They said was to keep me fron F'ing with them until next week...

They always give me mig tips and cups before telling me to Get the f@#k out so they can deal with real customers.

Swell guys http://bbs.homeshopmachinist.net//biggrin.gif

Those are some white gloves http://bbs.homeshopmachinist.net//eek.gif

I want to make some nice beads like Adrian...

[This message has been edited by hoffman (edited 10-13-2005).]

[This message has been edited by hoffman (edited 10-13-2005).]

3 Phase Lightbulb
10-13-2005, 08:08 PM
Hoffman, you want to "ball" over your tungstein when welding alum. You can do this by just cutting off the end that you're using now, put your machine on DC+ (DCEP), and zapping it for a second and the tip should ball over.

You also want to get the tungstein as close to the puddle as possible. I can't even see my tunstein when I'm welding, but I do see a reflection of it from the puddle.

I just made a small video for you Hoffman (9mb .wav):

20 CFM, 55 AMPS, 1/16" Electrode (Pure Tung), 1/16" Alum sheet, 1/16" Alum filler wire, A/C (ballanced), High-Freq Always ON, #4 Cup (1/4" opening):

www.bbssystem.com/buggy/tig-weld.wmv (http://www.bbssystem.com/buggy/tig-weld.wmv)


10-13-2005, 08:29 PM
Thanks a million Adrian! I really appreciate that!

I was doing something entirely different...
I had this big long friggin' arc and I was just creeping along with the puddle.

Next week I'm going to get some 1/16 tungsten/rod and a gas lens.

My kids got a big kick out of you sayin my name http://bbs.homeshopmachinist.net//biggrin.gif

This is my youngest:

Thanks again Adrian!

10-13-2005, 09:03 PM
Best advice I got was to sit down.
my tig welding abilty doubled after this.
all the best....mark

10-13-2005, 09:24 PM
was the camera behind a welding helmet.
I was told you must not point any digital camera at the sun never mind welding
and i was told damage would happen to it
I then thought after that, all films of welding ..............they must be using specialist cams etc
all the best...mark

10-13-2005, 10:00 PM

very cool! i need to get a TIG welder.

andy b.

10-13-2005, 10:02 PM
Nice video!

3 Phase Lightbulb
10-13-2005, 10:05 PM
I filmed it with my Sony PC100 MiniDV without any shades or UV/IR filters. I'd like to try filming through a light filter so the CCD's don't saturate.

I know the original CCDs were very sensitive, but we've come a long way since landing on the moon I guess http://bbs.homeshopmachinist.net//smile.gif


10-13-2005, 10:32 PM
Thanks for the vid "A". Dont forget to dwell abit to fill that crater.

A premature "pull-out" dont make anyone happy http://bbs.homeshopmachinist.net//biggrin.gif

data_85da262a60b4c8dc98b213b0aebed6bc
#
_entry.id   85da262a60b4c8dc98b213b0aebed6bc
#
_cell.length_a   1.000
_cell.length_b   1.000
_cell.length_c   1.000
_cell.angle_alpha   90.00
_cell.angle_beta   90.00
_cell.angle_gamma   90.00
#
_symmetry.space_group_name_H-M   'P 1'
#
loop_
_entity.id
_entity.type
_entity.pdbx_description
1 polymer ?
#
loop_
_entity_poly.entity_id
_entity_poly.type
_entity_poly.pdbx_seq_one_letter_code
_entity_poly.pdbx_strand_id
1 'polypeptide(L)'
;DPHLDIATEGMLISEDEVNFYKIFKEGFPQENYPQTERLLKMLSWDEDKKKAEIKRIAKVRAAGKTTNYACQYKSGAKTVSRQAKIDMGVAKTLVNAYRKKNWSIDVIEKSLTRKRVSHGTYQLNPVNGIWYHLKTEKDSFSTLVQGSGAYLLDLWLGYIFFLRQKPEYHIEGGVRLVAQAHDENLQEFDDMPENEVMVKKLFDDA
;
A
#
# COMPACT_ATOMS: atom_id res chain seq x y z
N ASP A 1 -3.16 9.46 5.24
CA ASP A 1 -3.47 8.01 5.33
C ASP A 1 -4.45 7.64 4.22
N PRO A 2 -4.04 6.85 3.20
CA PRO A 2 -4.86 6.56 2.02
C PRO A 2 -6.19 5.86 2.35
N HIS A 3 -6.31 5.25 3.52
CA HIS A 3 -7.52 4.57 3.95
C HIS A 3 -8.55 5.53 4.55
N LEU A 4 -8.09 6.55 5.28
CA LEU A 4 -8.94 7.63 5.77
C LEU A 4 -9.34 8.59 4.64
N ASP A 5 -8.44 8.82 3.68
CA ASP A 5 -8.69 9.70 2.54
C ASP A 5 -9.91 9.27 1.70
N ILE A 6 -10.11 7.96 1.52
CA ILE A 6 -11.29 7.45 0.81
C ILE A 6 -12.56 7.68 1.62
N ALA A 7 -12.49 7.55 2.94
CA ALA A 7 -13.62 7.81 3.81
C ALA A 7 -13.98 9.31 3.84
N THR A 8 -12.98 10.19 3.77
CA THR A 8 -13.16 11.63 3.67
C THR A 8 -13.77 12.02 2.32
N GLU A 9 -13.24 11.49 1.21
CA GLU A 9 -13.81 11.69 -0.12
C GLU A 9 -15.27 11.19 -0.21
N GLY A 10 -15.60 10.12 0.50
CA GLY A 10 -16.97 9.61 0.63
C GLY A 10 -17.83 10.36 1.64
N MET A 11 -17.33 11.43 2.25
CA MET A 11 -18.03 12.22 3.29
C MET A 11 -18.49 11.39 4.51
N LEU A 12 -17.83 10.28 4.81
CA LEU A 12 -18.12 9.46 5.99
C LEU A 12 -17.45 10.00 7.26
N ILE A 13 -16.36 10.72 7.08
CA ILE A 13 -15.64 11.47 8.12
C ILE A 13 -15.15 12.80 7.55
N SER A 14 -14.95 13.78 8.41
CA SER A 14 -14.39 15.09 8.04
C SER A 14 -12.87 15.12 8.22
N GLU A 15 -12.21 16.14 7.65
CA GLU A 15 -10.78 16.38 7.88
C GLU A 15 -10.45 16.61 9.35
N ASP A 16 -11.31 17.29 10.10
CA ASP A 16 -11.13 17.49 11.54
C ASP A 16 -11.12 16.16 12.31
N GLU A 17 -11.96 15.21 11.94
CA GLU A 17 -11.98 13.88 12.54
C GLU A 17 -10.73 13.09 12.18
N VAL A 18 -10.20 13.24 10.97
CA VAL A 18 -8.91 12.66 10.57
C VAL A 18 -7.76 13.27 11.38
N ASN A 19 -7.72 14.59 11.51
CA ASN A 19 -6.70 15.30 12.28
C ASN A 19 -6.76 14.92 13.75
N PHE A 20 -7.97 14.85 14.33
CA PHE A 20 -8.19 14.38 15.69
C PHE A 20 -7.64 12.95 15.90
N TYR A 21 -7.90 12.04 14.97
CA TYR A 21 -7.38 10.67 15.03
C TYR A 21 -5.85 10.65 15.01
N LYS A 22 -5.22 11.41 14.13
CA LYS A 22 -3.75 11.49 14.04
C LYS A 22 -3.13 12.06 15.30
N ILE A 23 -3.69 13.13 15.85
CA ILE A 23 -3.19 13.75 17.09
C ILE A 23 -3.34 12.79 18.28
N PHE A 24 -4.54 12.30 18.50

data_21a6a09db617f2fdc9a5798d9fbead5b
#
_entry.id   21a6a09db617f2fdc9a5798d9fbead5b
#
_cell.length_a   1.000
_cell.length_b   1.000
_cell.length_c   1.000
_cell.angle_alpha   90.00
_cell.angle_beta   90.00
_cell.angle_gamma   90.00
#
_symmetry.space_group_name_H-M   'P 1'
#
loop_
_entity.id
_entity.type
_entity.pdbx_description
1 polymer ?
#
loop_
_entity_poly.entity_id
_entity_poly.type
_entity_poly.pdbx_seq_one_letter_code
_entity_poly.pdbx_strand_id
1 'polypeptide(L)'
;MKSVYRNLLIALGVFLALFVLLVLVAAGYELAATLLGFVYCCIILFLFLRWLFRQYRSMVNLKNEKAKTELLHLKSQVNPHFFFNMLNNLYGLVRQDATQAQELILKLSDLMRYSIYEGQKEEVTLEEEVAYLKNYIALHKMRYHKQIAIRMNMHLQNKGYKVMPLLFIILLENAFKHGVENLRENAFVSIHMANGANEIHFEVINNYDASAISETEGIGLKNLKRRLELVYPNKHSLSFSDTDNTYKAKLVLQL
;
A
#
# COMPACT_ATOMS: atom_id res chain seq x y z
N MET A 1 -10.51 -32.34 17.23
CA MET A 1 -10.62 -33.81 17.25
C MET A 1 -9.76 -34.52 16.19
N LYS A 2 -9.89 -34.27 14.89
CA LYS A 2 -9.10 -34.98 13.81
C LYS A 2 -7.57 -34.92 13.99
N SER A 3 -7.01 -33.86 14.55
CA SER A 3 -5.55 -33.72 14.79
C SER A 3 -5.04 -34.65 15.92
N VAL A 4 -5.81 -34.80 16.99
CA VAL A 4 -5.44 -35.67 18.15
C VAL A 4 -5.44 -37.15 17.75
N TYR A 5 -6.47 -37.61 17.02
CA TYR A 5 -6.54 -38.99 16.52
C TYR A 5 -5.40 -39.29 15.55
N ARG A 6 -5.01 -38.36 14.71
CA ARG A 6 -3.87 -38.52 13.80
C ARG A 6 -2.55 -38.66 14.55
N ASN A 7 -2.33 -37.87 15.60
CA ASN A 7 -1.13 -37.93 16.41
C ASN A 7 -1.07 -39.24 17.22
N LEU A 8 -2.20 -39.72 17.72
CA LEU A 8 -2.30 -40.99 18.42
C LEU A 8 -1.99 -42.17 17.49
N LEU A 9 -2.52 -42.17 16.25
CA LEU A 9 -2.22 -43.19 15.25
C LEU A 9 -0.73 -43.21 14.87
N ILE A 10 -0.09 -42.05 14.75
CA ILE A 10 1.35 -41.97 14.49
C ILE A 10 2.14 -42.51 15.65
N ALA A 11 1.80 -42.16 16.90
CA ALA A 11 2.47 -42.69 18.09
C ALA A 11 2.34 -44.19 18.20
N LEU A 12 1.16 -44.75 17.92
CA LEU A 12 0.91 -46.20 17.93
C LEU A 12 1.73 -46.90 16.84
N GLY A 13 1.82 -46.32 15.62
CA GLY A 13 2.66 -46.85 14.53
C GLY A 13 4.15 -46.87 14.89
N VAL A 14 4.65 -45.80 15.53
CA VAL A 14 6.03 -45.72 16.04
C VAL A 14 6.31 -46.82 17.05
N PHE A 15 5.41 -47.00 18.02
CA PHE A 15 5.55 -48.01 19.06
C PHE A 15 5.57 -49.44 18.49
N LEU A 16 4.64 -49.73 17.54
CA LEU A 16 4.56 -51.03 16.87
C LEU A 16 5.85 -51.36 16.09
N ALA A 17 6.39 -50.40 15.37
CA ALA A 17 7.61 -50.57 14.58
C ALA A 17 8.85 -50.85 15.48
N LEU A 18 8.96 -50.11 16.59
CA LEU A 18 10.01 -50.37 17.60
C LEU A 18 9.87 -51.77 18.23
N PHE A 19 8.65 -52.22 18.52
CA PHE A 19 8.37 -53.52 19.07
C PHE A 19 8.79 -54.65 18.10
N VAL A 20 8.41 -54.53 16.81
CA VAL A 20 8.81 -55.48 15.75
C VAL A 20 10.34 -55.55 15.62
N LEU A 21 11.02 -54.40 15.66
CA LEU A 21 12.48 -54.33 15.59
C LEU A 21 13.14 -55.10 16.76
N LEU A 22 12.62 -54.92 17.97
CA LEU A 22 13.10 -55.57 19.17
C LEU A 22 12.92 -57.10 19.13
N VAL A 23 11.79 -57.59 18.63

10-14-2005, 11:09 AM
I have always thought about getting an inert gas welder of some kind. Never got around to it. I make do with my O/A gear and my buzzbox.

Three pass buzzbox weld with 7018 lo/hi.


[This message has been edited by Evan (edited 10-15-2005).]

10-14-2005, 11:13 AM
Hoff. Don't forget to prep your alum by wire brushing with a stainless brush.
Just thought it needed to be said.

10-14-2005, 11:34 AM
<font face="Verdana, Arial" size="2">Originally posted by Rustybolt:
Hoff. Don't forget to prep your alum by wire brushing with a stainless brush.
Just thought it needed to be said.</font>
Yes and a clean stainless brush, not the one you used to remove rust and barnacles from your latest find.

10-14-2005, 07:52 PM
Don't forget the white gloves! http://bbs.homeshopmachinist.net//biggrin.gif

Last Old Dog
10-14-2005, 08:09 PM
Hoffman, Adrian’s video has some good info. Notice the pre-flow of gas (and perhaps water) prior to the arc, most important in ferrous materials but good policy. Note the torch angle, visibility and shielding gas enveloping the puddle and directed ahead of the puddle. His filler rod shallow angle presented to the leading edge of the puddle, and precise short excursion ‘jabs’ with rapid withdrawal, and never allows the hot end of the rod to wander from the enveloping gas shielding. Again particularly important with ferrous materials, lest the hot rod oxidize and introduce contamination into the weld.

Additionally, with ferrous materials, do not pull away prematurely. Allow the gas post flow to continue shielding the weld, rod and the electrode. If you pull away too soon the weld will oxidize blue and you know what that means. Keep dykes close to you to snip off the end of the rod each time you complete a pass. Always start with a clean end of filler rod. If you are making multiple passes, always use a brush (I use a little Ingersoll Rand air grinder with a dedicated brush) to clean the area and remove oxides prior to the next pass. Cleanlyness is close to you know what. Certain contaminants will outgas below the surface of the puddle and create a ‘Swiss cheese’ interior. This condition MUST be ground out before proceeding lest the situation worsen with each pass. Keep in mind, for thin material, where you will achieve drop through, cleanliness of the back side is just as important, and a post weld inspection of the back side will disclose a lot about your technique. Also, take time with fit up, proper clamping and positioning. You must be comfortable in your seating and work area. Soon you will be able to progressively advance the rod in your finger tips so you do not have to stop to get a new grip on the rod.